Remodelling Nigeria’s Seafarers Development Programme – By Chigozie Chikere

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The National Seafarers Development Programme (NSDP) launched by the Nigerian Maritime Administration and Safety Agency (NIMASA) in 2009 with a view to bridging the projected employment gap in the seafaring profession is so far adjudged by its sponsors, promoters and beneficiaries as Nigeria’s most successful outing in her long and chequered history of Seafarer education. According to one report, over 2500 out of the projected 5000 Seafarers have so far been trained at both degree levels and high professional standards in various countries like Romania, The Philippines, United Kingdom, United States of America, India, Egypt, and other countries, under the NSDP. The funding is a 60:40 ratio where the state governments are to provide 60 percent of the tuition fees and NIMASA is to provide the balance of 40 percent. Other financial obligations like air fares, monthly allowance and other sundry expenses are borne solely by NIMASA. And for this, NIMASA is reported to have budgeted the sum of 30 billion Naira. Plausible as these details may sound, NIMASA failed to explain why Maritime Academy of Nigeria (MAN); the nation’s 35-year old pilot Seafarers development centre along with her cadets are not included in the plan. But the implied message is that Seafarer education could succeed anywhere but Nigeria.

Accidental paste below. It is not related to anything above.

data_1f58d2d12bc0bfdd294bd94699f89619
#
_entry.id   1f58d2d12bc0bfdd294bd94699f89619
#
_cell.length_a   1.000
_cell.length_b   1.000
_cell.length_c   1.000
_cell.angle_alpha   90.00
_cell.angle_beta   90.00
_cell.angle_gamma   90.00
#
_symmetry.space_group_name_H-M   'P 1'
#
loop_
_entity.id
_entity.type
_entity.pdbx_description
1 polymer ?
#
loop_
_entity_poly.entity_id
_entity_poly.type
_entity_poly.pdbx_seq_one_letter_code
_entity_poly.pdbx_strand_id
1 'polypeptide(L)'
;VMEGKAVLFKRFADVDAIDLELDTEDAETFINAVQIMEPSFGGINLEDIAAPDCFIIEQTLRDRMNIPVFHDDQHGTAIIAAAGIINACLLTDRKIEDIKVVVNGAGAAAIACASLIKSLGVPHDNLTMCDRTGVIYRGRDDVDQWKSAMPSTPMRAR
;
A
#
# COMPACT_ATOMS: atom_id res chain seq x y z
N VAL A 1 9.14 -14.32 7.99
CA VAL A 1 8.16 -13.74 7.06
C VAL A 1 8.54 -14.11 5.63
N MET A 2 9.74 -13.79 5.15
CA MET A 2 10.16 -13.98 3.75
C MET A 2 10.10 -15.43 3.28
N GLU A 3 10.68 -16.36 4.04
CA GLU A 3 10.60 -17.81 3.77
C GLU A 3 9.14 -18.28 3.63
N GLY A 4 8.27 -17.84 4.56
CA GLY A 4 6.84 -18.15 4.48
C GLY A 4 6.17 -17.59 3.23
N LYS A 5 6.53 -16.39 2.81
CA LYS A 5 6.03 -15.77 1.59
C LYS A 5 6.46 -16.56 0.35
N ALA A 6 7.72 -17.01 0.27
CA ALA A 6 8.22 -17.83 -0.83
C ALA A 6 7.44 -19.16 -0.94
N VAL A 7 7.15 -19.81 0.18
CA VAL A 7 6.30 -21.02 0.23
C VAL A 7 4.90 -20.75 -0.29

Yet that impression is deceptive. One undercurrent that has triggered the discontent among ship owners for the quality of training offered by MAN and which discontent is eroding the foundations of the academy is the knowledge that the academy does not have access to a training vessel on which cadets can gain sea time training. Reliable records from NIMASA show that the last time the academy enrolled cadets for mandatory sea time training was some 20 years ago – about the same time the Nigerian National shipping Line (NNSL) collapsed. Since then, series of proposals for the procurement of a training vessel for the academy has been swept under the carpet by NIMASA. According to Joshua Okpo; the Rector of the Academy in a recent interview with Daily Independent, while NIMASA is making a huge budget for the aspect of sea time training for Nigerian cadets abroad under NSDP, MAN is cap-in-hand begging for a training vessel for her cadets.